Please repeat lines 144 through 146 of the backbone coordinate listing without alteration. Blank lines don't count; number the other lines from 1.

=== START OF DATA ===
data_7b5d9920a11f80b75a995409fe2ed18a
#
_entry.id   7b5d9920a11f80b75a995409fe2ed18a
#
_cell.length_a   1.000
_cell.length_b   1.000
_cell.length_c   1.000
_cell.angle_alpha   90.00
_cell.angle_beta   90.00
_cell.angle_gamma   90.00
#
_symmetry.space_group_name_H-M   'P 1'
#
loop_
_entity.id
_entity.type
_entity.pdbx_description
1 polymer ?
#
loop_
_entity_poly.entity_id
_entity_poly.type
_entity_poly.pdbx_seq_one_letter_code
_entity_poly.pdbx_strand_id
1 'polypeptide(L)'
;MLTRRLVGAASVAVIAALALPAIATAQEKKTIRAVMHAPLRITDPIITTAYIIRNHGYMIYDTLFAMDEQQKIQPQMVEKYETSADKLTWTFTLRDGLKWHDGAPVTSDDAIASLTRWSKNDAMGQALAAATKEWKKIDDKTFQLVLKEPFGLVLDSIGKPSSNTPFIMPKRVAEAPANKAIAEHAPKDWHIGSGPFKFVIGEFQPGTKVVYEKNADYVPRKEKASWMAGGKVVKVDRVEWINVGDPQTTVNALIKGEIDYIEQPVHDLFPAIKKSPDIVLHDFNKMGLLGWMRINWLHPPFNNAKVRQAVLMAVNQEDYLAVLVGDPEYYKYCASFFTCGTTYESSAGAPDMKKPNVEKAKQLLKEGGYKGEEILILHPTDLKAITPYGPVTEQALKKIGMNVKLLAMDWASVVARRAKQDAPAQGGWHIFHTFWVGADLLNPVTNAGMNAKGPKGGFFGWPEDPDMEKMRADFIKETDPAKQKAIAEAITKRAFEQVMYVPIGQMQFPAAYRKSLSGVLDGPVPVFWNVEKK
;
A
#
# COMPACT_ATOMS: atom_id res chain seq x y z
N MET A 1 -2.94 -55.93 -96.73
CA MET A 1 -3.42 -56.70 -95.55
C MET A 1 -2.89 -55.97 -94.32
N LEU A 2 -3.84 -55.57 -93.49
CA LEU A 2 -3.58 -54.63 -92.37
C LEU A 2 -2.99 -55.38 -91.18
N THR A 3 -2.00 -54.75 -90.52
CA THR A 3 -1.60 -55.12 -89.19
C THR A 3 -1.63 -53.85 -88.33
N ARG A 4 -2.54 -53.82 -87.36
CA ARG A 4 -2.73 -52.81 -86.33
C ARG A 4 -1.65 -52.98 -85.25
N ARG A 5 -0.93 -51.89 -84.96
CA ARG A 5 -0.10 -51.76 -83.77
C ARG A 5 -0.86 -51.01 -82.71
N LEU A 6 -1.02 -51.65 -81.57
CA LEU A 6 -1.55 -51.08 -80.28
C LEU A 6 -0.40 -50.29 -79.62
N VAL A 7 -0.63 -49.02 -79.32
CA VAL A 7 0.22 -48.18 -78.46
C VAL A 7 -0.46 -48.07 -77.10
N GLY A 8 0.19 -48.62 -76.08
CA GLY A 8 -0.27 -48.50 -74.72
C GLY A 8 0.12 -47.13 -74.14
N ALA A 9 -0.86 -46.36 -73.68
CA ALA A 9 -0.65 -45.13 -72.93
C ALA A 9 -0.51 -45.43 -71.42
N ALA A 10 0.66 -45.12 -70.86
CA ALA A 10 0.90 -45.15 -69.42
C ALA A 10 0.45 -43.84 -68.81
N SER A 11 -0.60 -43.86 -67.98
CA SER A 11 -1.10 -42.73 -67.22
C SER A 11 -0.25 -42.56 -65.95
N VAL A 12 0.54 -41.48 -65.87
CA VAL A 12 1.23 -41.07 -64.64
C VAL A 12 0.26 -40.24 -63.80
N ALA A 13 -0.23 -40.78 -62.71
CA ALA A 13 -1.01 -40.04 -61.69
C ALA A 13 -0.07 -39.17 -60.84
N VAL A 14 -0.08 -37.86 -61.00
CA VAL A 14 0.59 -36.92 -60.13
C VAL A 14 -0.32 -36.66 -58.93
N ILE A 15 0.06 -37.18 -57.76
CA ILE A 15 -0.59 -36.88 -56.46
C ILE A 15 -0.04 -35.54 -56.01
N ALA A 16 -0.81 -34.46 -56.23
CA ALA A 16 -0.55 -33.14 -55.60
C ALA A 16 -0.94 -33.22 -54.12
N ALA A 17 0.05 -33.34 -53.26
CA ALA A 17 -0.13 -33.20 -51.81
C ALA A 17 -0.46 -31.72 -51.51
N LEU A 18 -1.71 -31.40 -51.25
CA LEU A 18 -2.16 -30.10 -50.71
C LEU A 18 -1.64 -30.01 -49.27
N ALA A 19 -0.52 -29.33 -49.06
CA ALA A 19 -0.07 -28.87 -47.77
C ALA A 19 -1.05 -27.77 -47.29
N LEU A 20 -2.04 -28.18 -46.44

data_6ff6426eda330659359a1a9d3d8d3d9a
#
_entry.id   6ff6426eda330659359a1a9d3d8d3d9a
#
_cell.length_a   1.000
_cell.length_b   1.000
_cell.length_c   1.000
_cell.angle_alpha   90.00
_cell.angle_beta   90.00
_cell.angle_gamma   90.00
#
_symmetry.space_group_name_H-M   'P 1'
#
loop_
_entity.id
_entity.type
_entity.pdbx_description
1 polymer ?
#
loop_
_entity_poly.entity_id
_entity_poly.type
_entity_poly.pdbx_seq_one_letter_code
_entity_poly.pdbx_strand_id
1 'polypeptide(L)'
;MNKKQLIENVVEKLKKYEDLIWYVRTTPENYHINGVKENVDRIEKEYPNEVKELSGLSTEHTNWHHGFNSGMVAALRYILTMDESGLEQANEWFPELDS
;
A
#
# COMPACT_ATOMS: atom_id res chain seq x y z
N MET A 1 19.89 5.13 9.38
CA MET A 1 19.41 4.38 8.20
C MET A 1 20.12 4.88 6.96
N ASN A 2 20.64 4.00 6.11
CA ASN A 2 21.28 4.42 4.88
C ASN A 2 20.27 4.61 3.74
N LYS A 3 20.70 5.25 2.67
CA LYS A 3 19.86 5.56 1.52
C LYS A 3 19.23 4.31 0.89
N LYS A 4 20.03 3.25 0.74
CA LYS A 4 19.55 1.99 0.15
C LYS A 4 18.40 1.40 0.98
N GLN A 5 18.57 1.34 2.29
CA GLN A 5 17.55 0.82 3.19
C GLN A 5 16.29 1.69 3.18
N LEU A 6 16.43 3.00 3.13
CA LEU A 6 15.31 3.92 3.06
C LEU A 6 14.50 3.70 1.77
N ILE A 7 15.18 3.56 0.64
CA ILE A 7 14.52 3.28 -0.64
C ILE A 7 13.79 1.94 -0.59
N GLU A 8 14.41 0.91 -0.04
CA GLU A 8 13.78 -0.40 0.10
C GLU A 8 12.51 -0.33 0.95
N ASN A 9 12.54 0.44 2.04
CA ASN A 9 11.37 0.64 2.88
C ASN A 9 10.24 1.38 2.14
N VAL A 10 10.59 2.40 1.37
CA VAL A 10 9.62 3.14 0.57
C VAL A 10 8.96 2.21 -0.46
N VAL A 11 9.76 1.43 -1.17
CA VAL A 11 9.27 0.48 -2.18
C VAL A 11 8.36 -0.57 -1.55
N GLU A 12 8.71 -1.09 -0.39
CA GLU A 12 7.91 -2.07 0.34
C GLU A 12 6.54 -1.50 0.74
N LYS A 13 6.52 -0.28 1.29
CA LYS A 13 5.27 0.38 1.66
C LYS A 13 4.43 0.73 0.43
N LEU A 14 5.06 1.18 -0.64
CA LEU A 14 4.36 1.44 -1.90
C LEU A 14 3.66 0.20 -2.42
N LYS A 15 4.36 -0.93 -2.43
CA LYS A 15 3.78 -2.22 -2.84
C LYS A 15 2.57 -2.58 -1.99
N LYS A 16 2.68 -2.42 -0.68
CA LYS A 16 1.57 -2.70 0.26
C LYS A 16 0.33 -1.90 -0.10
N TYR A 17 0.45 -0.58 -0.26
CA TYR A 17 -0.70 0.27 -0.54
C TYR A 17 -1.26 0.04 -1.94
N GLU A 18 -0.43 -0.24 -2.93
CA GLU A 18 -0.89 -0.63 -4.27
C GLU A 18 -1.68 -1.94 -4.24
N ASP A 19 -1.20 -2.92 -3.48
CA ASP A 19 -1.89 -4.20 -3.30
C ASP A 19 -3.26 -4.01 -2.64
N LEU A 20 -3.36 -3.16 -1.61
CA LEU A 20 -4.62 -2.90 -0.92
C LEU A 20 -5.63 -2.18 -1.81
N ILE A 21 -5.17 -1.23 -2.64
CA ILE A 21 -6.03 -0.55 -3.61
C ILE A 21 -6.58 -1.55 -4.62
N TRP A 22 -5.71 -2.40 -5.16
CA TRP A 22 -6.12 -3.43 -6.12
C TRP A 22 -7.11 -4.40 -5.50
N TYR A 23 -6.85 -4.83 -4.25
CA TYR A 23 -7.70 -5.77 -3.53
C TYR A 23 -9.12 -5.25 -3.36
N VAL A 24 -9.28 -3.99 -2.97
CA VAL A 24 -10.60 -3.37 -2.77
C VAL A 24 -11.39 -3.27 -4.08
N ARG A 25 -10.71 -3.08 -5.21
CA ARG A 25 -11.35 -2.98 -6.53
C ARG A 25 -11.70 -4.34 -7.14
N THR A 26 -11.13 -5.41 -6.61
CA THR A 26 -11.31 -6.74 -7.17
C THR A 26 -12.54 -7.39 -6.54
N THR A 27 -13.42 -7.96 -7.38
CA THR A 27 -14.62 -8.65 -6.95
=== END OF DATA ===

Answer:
CA ASN A 9 11.37 0.64 2.88
C ASN A 9 10.24 1.38 2.14
N VAL A 10 10.59 2.40 1.37